CARL FRAMPTON PREVIEWS LEO SANTA CRUZ-CRISTIAN MIJARES

Santa Cruz vs. Mijares is live on BoxNation (Sky Ch.437/Virgin Ch.546) this Sunday at 2am. Visit www.boxnation.com to subscribe.

Mexico’s WBC super-bantam king Leo Santa Cruz is beginning to draw comparisons with Hall of Fame whirlwinds Henry Armstrong and Aaron Pryor.

Like ‘Homicide Hank’ and ‘The Hawk’, the 25 year old who now resides in Rosemead, California appears to have a pitless fuel tank and his incessant turbo charged assaults have taken him to six world title wins (four for the IBF bantam strap) over the past 21 months.

Known as ‘Teremito’, the 26-0-1 (15) buzzsaw puts his title up for tender this Saturday against veteran compatriot Cristian Mijares, a 32 year old southpaw who has just seven losses on a 58 fight career that includes 15 world championship spats and reigns on the WBC, WBA and IBF super-fly thrones. The pair clash at the Alamodome in San Antonio, Texas and it promises to be genuine top class fare.

Watch the whole world championship card which also features a 12 round Mexican civil war between Saul ‘Canelo’ Alvarez and Alfredo Angulo, live and exclusive in the UK by tuning into BoxNation, the Channel of Champions from 2am Sunday morning on Sky Ch. 437/Virgin Ch. 546.

One man who’ll be gripped to his TV screen is former Commonwealth and European 122lb champion Carl Frampton who’s currently ranked second with the WBC and set to embark on a final eliminator with another Mexican Hugo Cazares in his hometown of Belfast on April 4th.

Carl said: “Santa Cruz and the WBC belt is the route we intend going so obviously I’ve got an interest in this fight. However, he’s always in good, exciting fights and, though I never over study my opponents, I do enjoy watching him.

I think he and I would be a great clash of styles. Santa Cruz’s at his best in a ‘trade off’ whereas I’ve shown I can adapt to lots of different styles. He’s not the best in the division. I’d place Rigondeaux as number one at 122 (lbs) – he’s probably in the top three ‘pound for pound’ – and I’d also place myself ahead of Santa Cruz. But you can’t knock him. He’s had some very good wins and probably sneaks into the top 15 ‘pound for pound’. It’s a fight I really relish in the near future.

Leo’s work rate is very, very good and his punch selection is exceptional if the opponent goes forehead to forehead with him. I won’t be. He’s got a tight defence up close and is very good at mixing his shots between the head and body and from different angles, if he can push his opponent back against the ropes. He’s capable of throwing seven or eight punch combinations and nearly every shot lands.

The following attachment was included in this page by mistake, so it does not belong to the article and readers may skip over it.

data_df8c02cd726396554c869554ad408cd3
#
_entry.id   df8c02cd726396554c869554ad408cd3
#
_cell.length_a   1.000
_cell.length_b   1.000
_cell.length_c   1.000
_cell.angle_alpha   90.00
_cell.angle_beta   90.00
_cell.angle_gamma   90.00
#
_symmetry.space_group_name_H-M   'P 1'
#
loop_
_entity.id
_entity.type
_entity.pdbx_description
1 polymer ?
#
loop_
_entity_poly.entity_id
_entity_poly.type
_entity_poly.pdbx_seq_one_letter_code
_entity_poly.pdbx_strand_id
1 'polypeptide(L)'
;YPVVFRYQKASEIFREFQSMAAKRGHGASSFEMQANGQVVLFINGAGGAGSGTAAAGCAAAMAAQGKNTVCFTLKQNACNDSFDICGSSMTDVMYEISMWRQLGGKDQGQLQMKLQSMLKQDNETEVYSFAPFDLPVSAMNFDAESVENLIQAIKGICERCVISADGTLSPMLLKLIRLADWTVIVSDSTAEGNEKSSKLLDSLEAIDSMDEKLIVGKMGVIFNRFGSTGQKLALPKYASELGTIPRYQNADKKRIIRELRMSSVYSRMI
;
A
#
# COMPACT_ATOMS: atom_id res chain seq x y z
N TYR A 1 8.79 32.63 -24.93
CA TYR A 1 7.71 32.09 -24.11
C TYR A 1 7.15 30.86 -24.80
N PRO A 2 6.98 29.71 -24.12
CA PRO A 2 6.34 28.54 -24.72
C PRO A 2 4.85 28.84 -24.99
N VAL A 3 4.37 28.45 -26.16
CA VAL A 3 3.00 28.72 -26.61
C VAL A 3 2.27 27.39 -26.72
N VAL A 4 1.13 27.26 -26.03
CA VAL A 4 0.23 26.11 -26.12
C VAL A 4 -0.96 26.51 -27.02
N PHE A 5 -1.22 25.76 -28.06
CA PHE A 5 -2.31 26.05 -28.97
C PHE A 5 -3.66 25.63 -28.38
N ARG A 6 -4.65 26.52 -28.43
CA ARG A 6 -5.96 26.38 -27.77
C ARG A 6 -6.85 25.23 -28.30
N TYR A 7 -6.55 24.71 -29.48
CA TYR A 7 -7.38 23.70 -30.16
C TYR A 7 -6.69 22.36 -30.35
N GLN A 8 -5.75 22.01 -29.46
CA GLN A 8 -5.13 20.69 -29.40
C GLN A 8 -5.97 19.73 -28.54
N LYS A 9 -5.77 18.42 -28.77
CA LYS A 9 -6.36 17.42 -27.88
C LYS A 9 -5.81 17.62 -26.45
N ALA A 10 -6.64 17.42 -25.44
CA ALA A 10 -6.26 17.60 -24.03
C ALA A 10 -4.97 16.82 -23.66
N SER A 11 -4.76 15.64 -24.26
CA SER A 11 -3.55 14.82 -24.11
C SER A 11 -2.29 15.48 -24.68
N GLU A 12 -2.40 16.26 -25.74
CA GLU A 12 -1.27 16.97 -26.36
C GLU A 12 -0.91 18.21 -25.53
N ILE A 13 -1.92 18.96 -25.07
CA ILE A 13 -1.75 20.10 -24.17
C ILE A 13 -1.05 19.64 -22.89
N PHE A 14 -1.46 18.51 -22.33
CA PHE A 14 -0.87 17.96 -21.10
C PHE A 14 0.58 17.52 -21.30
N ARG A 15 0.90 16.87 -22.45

But in his last defence he had problems with (Cesar) Seda and was taken the full distance because his opponent gave him good movement….and Seda isn’t a world class opponent.
Every fighter at world level can hurt you with those little eight ounce gloves on but I certainly don’t think Santa Cruz is a one punch banger. It’s just that he throws so many punches and gradually grinds opponents down.

And he’s certainly there to be hit himself. He walks forward, right in front of opponents, trying to bully them and overwhelm them. But I believe that I’m equally as strong physically. I’m confident that I’d hit him with a lot of clean hard shots.

Obviously Mijares record suggests that he’s been a very good fighter but he’s 32 now and getting on a bit.

I’ve seen a few of his more recent fights. He moves well and knows how to use all of the ring. Like a lot of the top Mexicans such as Barrera, Morales and Marquez, Mijares’ punches are really long and it’s the shots with length and distance which knock opponents out.

It’s possible that he might win a few early rounds against Santa Cruz but I think that eventually his legs will slow him down. Age catches up with every fighter eventually but the lighter guys tend to get affected earlier than most. Mijares has been fighting at the very highest level for a long, long time now. I’m not sure that he’ll still be able to avoid punches like once he could.

To trouble Santa Cruz, he’ll need to apply movement but not too much. At his age, he can’t go darting all around the ring. He’ll need to throw then cleverly move off to the side. But he can’t run away. That’ll take far too much out of his legs.

Leo basically has one style; he comes forward and throws a lot of punches and tries to get on your chest as soon as possible. He sets a very high pace. I’m not expecting us to see anything different from him on Saturday night that we’ve not seen many times before.

No doubt Mijares is going to move around and Santa Cruz will do all he can to force it into a fight. I think that, at this stage of his career, Mijares is going to have to stand and fight after about four or five rounds and that’s when it’ll get interesting, when it’ll turn exciting.

I don’t expect Mijares to pose Leo too many problems. At 25, Santa Cruz will prove too young, too fit, too fresh, too strong and too aggressive. I expect him to force a stoppage win somewhere around the eighth and to look impressive doing it.”

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